Proud to be a Troglodyte!
"I must be getting
somewhere near the centre of the earth."—Alice
before scaling a wall in the gigantic cavern beneath
Piazza Cavour, Fulvio Salvi had said to me, "Just think of
the money people pay to walk through the sewers of Paris.
We need better press in Naples. We have an area twice the
size of the Vatican down here." Then, up he went, hand
over hand, gripping the handholds dug out of the soft tuff
rock by some long forgotten Neapolitan cave digger,
"working without a net," as they say. (Of course, when
they say it, they mean it as a cutesy metaphor. When I say
it, I mean NO NET! He falls, he breaks.
Naturally, as one who is afraid of the dark, high places
and enclosed spaces, I do well in medium-sized,
illuminated dining rooms. I did my best to keep my eyes
Twice the size of the Vatican! That impressed me, one who does not visualize figures easily; that is, "…cubic meters…" or "… kilocubits…". To me, that's like saying "lots of." But "twice the size of the Vatican..."! This paragraph from The Other City by Antonio Piedimonte is instructive (original Italian translated by Larry Ray, who provides English translations for Napoli Underground):
In all, from the end of World War II to the present, some 700 cavities consisting of tunnels, galleries, caves, secret passageways are known so far. Greek caves, Roman and Bourbon tunnels, catacombs and natural grottos make up a total of a million square meters of underground space. Recent and continuing explorations by a group of enthusiastic experts and devoted cave explorers indicate that much more remains to be discovered. Right beneath our feet there remains, conservatively, another two million square meters of unexplored, undocumented spaces.
I was in but one (!)
of 700 such spaces, many as big as churches. You could
have a large worship service of devout troglodytes down
here—or you could hide for weeks (and longer) as people
did to escape the falling
bombs in WW II.
Think how it all came about. The Greeks built the initial aqueduct, running water down from sources on the slopes of Vesuvius and Somma to their new city of Neapolis, filling cisterns that supplied water to wells from whence it was hauled up to meet the needs of all those toga-clad surface dwellers sitting around sipping a fine resina and bemoaning the fall of Athens. Then the Romans built their spectacular 70-kilometer conduit to bring water from the Serino river to Naples, Pozzuoli and Baia, where it filled the huge Piscina Mirabilis or "Wonderous Pool" to provide water for the Imperial Fleet at Miseno. That served the city through the Middle Ages and into the 1600s when the Spanish expanded it, and that lasted until the 1880s when a series of devastating cholera epidemics led to demolition and reconstruction of large sections of the city, work that included the construction of a modern aqueduct.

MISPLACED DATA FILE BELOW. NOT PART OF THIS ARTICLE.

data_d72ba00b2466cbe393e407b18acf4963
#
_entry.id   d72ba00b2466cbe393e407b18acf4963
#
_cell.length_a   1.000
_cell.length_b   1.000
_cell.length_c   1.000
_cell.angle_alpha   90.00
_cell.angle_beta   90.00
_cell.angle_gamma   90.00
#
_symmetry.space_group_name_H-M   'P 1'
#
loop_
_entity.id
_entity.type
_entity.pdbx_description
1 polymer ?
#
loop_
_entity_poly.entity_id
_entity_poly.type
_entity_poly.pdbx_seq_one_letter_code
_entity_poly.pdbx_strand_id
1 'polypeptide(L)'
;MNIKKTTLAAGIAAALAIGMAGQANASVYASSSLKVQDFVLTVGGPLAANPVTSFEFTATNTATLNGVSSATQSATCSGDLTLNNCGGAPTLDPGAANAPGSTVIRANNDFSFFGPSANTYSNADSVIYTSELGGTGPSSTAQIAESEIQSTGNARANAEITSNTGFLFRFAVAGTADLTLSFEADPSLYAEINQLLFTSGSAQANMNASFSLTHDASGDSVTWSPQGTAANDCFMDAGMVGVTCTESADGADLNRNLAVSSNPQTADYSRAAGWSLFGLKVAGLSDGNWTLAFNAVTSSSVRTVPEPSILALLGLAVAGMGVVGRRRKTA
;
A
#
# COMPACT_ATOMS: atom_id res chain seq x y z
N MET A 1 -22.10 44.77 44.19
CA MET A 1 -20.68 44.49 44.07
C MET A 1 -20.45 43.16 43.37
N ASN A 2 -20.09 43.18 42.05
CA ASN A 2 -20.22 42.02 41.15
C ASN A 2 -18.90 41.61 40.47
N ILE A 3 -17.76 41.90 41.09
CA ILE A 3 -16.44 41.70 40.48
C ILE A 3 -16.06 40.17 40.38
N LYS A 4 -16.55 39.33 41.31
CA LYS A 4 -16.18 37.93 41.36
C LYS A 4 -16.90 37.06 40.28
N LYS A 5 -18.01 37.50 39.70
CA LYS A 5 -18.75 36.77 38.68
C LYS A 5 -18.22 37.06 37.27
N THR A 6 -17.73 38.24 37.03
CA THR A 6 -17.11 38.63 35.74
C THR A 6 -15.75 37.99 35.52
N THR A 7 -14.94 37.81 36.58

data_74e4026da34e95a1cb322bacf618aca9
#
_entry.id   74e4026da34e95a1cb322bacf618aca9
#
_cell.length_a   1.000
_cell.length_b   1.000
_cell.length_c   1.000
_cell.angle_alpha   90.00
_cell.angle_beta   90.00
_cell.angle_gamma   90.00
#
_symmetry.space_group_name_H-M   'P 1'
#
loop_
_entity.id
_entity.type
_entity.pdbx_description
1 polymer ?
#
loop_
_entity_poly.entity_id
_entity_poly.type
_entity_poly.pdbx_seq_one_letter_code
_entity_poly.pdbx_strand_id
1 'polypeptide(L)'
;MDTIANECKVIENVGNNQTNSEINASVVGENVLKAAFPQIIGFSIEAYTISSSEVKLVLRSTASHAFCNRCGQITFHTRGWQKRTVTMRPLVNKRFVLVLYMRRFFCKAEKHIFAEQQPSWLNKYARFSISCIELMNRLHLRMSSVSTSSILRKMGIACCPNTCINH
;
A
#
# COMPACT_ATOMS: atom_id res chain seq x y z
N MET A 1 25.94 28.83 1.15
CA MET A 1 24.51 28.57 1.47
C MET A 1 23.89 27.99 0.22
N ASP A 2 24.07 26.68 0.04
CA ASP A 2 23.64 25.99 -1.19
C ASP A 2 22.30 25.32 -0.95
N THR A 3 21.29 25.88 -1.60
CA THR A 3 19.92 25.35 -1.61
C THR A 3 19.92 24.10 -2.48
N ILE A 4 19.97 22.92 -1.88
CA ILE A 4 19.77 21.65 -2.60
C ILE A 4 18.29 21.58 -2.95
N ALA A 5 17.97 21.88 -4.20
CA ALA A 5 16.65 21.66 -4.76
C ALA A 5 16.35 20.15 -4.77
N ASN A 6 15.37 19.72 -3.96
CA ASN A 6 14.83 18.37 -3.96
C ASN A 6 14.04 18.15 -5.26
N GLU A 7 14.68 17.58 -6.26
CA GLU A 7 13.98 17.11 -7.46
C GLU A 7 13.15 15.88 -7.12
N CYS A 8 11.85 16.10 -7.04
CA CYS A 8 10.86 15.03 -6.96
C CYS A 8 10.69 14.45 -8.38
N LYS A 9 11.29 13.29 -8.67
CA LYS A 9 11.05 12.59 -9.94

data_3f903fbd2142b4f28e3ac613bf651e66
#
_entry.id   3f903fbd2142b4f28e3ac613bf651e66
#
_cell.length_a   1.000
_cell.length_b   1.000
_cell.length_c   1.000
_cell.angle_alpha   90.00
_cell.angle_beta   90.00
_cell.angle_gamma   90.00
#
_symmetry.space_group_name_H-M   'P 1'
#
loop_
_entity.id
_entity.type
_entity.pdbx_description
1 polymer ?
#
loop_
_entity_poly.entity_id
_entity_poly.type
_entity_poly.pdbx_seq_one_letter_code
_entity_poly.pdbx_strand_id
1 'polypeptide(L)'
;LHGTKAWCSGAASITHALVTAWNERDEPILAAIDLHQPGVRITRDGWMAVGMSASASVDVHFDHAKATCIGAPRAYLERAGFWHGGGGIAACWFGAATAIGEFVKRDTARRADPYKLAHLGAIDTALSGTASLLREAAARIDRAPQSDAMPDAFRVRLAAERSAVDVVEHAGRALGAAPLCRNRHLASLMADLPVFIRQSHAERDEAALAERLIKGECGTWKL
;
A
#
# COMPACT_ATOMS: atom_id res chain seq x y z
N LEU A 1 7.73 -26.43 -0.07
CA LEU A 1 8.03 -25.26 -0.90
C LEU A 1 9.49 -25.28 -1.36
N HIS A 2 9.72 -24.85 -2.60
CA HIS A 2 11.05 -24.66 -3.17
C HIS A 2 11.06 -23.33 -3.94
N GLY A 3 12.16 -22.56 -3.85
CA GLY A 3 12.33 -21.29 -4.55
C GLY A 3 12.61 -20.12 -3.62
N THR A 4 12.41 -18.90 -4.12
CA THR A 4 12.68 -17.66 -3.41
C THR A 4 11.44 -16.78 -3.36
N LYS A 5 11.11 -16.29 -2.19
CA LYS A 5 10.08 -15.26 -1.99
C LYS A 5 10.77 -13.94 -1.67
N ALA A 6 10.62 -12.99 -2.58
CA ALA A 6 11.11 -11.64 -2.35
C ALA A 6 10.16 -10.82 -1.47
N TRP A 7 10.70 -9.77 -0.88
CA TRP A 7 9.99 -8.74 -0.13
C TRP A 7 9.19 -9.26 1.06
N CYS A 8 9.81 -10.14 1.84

Along the way
—and this is how those 700 caverns got dug over the
centuries— you built your house by first getting the
land and digging down into it for building material, the
yellowish volcanic rock called "tuff." Imagine quarrying
out an upside-down funnel beneath your property. The
narrow spout will become the well that supplies water to
your future house that is now growing up around that
central shaft as you haul more and more material up.
Then you angle out the sides of the chamber to form the
real funnel and then dig straight down until you need no
more rock to build with. That huge space is the cistern.
Thus, you have house, well, cistern and, with a bit more
digging, you run shafts over to tap into the main
aqueduct. River to aqueduct to shaft to cistern to well
to you. As simple as that, considering that you used
nothing but hand axes, picks, and sweat. (Marxist
grammarians will note that "you" in the last few
sentences almost certainly means someone else.)
The cisterns, wells
and shafts are in addition to (!) the underground spaces
unrelated to the need for water, such as historic catacombs and
strategic tunnels. (The 18th century Bourbons had such
an escape tunnel from the
main royal palace downtown to the palace on the
Capodimonte hill, just in case a revolution broke out.)
The current work beneath Piazza Cavour is the labor of love of Clemente Esposito, Fulvio Salvi and a band of volunteer urban spelunkers of the organization, Napoli Underground, who have already opened a small museum at the surface with a display of maps, tools, and recovered artifacts. The eventual plan is to recreate (!) beneath the surface examples of what you would find if you could actually descend at one end of the city and stroll underground to the other side. That, of course, was never possible, but today the kilometers of shafts and hundreds of empty cisterns are dangerous, dark and full of debris dumped in during and after WW II. Thus the volunteers are building Greek burial chambers, Christian catacombs, chambers with Priapic cult symbols (that one is already done, but I blush to show you the photo I took!), as well as clearing out 20th-century air-raid shelters, the walls of which are etched with the graffiti of the bored, the patriotic, the frightened.
Speaking of frightened—back to what I was reading, The Time Machine by H.G. Wells:
…I had to clamber down a shaft of perhaps two hundred yards…I was speedily cramped and fatigued by the descent… One of the bars bent suddenly under my weight, and almost swung me off into the blackness beneath. For a moment I hung by one hand, and after that experience I did not dare to rest again…